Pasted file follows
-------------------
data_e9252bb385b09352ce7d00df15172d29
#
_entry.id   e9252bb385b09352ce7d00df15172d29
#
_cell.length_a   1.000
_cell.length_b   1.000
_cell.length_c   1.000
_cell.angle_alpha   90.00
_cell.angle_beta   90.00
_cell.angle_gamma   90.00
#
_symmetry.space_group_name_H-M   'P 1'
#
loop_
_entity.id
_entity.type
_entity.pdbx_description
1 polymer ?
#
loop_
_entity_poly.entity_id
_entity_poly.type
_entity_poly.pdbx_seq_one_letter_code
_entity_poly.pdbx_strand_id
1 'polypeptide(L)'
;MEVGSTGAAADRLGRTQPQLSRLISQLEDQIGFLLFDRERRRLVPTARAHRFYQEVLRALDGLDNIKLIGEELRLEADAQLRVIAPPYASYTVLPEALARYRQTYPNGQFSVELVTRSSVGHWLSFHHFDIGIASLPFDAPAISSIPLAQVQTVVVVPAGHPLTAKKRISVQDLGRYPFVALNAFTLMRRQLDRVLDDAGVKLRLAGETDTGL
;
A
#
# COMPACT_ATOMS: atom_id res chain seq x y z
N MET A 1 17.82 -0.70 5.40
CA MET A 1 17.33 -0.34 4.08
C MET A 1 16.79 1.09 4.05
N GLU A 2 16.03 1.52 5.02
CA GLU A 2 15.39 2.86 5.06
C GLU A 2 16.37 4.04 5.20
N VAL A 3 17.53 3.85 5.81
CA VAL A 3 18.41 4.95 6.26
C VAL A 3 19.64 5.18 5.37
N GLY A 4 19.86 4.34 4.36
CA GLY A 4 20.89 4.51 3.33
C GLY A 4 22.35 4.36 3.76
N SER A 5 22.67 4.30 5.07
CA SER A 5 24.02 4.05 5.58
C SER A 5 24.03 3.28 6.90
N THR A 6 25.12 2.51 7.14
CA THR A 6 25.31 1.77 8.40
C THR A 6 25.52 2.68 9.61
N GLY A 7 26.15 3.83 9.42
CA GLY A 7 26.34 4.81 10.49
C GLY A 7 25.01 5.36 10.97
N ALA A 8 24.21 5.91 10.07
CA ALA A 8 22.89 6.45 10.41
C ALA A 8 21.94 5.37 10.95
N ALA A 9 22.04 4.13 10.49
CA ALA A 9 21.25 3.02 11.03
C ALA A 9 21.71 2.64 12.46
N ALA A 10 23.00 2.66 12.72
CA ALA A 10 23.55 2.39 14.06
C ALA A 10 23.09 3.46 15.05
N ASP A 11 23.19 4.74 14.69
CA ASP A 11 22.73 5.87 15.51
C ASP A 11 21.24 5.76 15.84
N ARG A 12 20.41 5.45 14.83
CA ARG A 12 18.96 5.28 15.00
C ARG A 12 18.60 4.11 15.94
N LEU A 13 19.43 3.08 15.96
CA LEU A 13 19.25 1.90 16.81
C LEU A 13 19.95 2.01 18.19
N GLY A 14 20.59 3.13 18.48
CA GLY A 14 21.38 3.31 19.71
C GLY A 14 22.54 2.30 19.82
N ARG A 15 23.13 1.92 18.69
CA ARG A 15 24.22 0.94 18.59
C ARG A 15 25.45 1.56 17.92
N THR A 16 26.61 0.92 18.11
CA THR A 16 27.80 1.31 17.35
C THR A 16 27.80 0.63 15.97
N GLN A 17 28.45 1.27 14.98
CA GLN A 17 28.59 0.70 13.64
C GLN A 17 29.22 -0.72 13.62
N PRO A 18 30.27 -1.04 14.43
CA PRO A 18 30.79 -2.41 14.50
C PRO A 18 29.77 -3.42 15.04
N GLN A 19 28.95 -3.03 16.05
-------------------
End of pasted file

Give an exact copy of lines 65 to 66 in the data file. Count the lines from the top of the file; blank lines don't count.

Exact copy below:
CA ARG A 12 18.96 5.28 15.00
C ARG A 12 18.60 4.11 15.94